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charles booth and jacobs island

The picture of the Jacob's Island sign is by sarflondonunc and is reproduced here under a Creative Commons licence (Attribution-Non-Commercial-No Derivative Works 2.0 Generic). Flickr - http://www.flickr.com/photos/sarflondondunc/2495909843/.Jacob's Island was a setting for scenes in Oliver Twist. Dickens described it as 'the filthiest, the strangest, the most extraordinary of the many localities that are hidden in London'.  Industry and housing had developed around St Saviour's Dock (the mouth of the now 'lost' River Neckinger) by the eighteenth century. The worst housing on Jacob's Island was cleared in the nineteenth century to make way for warehouses. However, this was not before a major cholera epidemic in 1849-50 and a fire that raged for two weeks or more in 1861. This area like the rest of London was studied by researchers involved in Charles Booth's (1840-1916) famous social survey of London life - Life and Labour of the People in London. A key element of the research was a series of maps coloured street by street to indicate the levels of poverty and wealth. The map for this area in 1898-9 shows a concentration of 'very poor' households in chronic want (often employed as casual labourers) and 'poor' households (existing on between 18s and 21s 'for a moderate family'). Much of this was on London Street (now known as Wolseley Street - right - named after Field Marshall Sir Garnet Wolseley – the original of Gilbert and Sullivan's 'modern major-general). There were also some mixed streets.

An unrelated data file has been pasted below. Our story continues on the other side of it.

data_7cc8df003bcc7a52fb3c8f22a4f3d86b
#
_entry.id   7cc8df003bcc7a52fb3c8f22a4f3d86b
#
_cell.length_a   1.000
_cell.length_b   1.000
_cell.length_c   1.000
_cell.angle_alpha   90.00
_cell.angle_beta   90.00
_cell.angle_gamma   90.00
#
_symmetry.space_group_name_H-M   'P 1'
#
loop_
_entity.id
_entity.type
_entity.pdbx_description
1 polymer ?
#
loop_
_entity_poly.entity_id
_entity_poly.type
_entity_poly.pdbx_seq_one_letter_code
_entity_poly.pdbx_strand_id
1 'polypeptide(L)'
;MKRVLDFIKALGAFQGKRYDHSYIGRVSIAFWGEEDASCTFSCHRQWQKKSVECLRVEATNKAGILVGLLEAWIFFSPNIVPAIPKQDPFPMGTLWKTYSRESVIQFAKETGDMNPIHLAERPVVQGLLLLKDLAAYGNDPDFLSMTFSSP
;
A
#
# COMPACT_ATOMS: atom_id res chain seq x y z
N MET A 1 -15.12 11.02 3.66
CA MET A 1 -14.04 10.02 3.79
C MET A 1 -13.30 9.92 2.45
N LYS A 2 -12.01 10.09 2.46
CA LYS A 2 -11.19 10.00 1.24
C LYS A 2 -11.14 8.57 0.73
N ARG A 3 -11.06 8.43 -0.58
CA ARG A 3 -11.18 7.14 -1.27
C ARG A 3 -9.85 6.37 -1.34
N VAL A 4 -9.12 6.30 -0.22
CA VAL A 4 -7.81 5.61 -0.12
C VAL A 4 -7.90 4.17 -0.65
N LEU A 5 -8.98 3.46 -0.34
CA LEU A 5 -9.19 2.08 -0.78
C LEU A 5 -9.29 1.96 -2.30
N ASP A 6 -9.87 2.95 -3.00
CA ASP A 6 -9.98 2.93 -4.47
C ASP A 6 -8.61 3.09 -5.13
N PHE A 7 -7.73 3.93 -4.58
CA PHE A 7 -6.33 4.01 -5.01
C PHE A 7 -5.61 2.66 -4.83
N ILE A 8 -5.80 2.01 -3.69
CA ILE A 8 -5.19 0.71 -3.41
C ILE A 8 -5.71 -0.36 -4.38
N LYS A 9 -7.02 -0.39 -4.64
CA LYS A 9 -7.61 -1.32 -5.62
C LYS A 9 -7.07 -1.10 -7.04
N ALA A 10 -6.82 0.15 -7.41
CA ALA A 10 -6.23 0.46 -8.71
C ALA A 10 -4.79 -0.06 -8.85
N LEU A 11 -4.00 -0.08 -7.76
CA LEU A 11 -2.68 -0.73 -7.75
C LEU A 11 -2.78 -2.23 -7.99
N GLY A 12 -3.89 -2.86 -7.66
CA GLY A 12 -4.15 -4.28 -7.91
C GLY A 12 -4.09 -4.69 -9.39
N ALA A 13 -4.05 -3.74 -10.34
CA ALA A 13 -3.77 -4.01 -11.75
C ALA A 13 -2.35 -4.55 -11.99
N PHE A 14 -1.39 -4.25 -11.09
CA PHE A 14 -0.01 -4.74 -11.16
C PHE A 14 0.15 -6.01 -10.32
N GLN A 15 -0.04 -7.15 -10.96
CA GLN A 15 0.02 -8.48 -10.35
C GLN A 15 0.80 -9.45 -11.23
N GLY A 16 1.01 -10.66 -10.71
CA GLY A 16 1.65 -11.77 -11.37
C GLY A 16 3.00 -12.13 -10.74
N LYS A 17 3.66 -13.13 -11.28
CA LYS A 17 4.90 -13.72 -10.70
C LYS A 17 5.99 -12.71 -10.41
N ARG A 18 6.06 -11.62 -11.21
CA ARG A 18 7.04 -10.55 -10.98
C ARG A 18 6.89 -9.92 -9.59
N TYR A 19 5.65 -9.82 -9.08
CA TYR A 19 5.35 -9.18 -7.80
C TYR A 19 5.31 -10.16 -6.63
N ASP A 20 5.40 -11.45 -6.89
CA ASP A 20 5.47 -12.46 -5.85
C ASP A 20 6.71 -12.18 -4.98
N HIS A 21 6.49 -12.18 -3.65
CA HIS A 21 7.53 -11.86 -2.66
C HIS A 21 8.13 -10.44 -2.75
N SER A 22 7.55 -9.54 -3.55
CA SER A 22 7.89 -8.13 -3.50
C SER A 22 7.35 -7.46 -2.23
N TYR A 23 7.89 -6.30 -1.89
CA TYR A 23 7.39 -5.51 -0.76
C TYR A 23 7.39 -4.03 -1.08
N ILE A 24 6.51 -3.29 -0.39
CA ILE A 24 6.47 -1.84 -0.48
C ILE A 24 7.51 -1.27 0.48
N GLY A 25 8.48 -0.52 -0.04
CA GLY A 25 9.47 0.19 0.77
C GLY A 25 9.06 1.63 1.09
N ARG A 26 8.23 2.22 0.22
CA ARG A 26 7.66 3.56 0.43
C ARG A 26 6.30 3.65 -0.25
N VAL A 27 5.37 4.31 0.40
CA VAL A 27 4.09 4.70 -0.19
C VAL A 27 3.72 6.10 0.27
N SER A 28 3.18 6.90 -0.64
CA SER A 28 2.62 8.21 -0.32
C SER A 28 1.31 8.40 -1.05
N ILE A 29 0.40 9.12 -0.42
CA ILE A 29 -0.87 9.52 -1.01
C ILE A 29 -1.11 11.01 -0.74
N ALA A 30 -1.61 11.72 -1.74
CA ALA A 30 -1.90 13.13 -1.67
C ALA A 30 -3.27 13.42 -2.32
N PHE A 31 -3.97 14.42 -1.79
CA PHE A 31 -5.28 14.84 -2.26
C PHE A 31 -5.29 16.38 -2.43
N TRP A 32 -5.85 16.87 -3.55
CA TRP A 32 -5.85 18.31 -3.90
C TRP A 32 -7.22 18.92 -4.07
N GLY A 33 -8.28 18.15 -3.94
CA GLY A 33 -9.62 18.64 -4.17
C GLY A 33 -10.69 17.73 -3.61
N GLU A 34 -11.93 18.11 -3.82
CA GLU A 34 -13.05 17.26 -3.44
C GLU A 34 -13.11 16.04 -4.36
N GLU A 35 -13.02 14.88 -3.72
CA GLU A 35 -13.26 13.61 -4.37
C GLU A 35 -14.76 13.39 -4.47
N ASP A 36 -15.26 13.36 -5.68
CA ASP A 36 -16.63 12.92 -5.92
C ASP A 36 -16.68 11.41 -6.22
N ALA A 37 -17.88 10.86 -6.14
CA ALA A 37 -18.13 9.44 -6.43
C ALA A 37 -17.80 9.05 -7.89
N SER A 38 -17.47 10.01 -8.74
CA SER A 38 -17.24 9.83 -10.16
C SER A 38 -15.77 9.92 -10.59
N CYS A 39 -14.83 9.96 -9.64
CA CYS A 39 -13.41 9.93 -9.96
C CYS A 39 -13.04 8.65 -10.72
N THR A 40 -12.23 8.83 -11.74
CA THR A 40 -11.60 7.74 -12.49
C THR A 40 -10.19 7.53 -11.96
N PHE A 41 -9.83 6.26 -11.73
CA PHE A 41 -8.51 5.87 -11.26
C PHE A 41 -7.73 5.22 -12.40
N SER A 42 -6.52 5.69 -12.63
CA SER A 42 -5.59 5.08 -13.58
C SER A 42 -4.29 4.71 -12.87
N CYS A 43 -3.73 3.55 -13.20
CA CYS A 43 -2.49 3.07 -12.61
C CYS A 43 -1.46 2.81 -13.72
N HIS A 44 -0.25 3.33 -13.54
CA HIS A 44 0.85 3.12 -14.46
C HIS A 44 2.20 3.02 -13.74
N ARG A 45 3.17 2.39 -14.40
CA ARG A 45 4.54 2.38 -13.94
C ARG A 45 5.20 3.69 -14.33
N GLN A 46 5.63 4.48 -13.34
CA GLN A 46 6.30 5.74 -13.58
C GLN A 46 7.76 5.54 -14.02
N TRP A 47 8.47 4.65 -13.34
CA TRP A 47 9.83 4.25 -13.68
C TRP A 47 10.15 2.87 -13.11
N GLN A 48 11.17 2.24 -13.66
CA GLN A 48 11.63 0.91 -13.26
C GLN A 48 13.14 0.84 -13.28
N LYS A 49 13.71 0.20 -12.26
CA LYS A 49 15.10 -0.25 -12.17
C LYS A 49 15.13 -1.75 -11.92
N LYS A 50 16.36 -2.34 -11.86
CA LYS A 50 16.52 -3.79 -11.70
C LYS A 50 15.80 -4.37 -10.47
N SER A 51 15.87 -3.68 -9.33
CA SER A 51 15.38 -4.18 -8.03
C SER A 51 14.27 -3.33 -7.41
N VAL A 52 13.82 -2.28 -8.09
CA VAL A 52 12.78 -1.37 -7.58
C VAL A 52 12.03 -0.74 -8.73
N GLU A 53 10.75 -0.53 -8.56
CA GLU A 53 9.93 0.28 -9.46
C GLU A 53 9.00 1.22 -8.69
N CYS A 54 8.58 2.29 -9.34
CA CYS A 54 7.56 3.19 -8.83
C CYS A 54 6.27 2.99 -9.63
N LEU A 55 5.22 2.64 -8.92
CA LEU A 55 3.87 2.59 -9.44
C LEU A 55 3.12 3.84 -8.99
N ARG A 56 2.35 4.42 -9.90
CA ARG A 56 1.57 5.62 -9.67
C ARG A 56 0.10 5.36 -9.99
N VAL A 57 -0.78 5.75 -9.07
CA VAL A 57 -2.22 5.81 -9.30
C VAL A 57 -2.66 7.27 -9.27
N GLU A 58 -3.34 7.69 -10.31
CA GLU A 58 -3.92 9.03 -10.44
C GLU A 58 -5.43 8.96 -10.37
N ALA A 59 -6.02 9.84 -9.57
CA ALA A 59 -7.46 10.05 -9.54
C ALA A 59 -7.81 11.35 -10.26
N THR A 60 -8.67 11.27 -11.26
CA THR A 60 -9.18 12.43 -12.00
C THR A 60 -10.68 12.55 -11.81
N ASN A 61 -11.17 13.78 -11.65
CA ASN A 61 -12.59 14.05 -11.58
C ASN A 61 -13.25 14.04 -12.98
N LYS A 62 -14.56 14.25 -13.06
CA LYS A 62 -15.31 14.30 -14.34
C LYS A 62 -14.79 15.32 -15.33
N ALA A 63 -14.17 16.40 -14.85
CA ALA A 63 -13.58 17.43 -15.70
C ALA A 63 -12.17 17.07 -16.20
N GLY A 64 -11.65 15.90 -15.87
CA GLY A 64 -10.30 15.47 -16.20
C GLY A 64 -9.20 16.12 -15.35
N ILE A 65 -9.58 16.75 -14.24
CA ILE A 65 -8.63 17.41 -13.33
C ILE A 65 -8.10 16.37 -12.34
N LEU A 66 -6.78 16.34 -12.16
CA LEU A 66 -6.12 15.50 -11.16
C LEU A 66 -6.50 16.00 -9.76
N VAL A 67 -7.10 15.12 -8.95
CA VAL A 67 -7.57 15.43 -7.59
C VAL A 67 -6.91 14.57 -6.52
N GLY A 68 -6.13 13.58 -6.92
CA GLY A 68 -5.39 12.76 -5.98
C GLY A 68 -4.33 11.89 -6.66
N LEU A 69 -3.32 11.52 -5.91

Social investigators such as Charles Booth provided both a spur for social action and arose from it. Many settlements combined both. Some of those associated with Booth's efforts were involved in settlement work, some - like Beatrice Webb - became important political activists. Booth himself became a strong advocate of state old-age pensions as key means of alleviating destitution. His research had confirmed it as one of the commonest causes of pauperism. [link: Booth's map of Jacob's Island]

Acknowledgement: The picture of the Jacob's Island sign is by sarflondonunc and is reproduced here under a Creative Commons licence (Attribution-Non-Commercial-No Derivative Works 2.0 Generic). Flickr - http://www.flickr.com/photos/sarflondondunc/2495909843/.

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